It wasn’t supposed to be this way for New Jersey Gov. Chris Christie.
No doubt he imagined there would be national attention as he took the oath of office for a second term. No doubt he assumed that what he said in his second inaugural address would be scrutinized.
But context is everything in politics, and in the time between Christie’s impressive reelection victory in November and his snowy swearing-in on Tuesday, so much has changed.
Inauguration Day once might have focused on Christie, the GOP establishment favorite for the party’s presidential nomination; Christie, a Republican capable of winning blue states in a general election; Christie, a politician who had good relationships with many Democrats; Christie, a no-nonsense governor who led his state back after Hurricane Sandy.
This is the Christie who, a week after winning reelection, was on the cover of Time magazine with the subheadline, “How Chris Christie Can Win Over the GOP,” and the Christie who did a victory lap on the Sunday morning talk shows.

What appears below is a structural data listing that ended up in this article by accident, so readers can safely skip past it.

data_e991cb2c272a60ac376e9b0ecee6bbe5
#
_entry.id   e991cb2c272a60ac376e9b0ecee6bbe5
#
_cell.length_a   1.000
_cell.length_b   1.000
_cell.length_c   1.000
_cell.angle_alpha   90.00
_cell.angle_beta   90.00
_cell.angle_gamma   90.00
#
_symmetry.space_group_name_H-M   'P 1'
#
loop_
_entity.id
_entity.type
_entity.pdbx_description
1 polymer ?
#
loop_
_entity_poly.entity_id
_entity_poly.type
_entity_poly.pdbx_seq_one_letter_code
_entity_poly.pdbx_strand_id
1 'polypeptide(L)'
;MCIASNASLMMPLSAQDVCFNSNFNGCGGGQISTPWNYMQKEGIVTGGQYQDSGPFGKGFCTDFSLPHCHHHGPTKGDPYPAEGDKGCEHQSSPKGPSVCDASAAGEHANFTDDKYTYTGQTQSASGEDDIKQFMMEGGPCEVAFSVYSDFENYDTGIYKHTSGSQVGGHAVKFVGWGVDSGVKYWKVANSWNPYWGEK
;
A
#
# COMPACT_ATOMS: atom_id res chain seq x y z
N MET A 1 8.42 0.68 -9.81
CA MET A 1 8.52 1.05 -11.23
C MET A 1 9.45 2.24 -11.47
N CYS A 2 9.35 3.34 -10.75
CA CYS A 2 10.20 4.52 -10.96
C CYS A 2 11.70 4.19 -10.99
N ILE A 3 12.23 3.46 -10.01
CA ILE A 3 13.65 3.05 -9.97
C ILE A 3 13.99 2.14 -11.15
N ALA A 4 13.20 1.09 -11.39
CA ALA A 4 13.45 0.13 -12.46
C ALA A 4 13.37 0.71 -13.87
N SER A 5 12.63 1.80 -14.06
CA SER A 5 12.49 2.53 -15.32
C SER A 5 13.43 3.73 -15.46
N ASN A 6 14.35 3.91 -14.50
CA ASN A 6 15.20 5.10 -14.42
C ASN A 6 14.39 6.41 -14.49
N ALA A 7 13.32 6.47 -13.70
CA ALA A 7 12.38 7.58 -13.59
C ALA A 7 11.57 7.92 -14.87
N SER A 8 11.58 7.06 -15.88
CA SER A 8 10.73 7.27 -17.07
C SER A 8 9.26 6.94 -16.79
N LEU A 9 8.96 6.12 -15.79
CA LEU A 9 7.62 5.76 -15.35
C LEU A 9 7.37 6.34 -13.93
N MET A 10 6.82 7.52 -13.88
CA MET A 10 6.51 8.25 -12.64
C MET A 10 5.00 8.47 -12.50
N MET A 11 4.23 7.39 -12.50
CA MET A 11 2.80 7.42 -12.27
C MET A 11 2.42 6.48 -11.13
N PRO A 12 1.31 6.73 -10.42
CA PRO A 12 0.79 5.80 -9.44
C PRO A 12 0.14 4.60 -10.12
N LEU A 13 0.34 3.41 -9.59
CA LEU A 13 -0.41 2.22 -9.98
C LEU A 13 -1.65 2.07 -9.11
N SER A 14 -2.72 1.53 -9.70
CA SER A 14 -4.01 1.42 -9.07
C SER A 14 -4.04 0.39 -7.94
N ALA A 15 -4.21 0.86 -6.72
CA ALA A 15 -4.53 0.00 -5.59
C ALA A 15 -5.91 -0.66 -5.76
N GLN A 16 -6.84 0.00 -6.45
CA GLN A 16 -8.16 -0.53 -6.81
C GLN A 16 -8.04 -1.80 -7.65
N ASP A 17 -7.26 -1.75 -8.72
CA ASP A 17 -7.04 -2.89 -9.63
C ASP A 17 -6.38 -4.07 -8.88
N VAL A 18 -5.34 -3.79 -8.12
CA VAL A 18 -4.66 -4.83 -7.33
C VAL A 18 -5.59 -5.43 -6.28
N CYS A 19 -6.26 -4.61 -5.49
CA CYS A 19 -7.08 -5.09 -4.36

Instead, it was a day in which the national attention cast the governor in a far less flattering light, focusing on Christie, a politician now under state and federal investigations; Christie, a Republican whose hardball style may be more liability than asset; Christie, a governor whose administration is accused of threatening to hold Sandy relief money hostage; Christie, aperhaps future national candidate pinned down and politically damaged.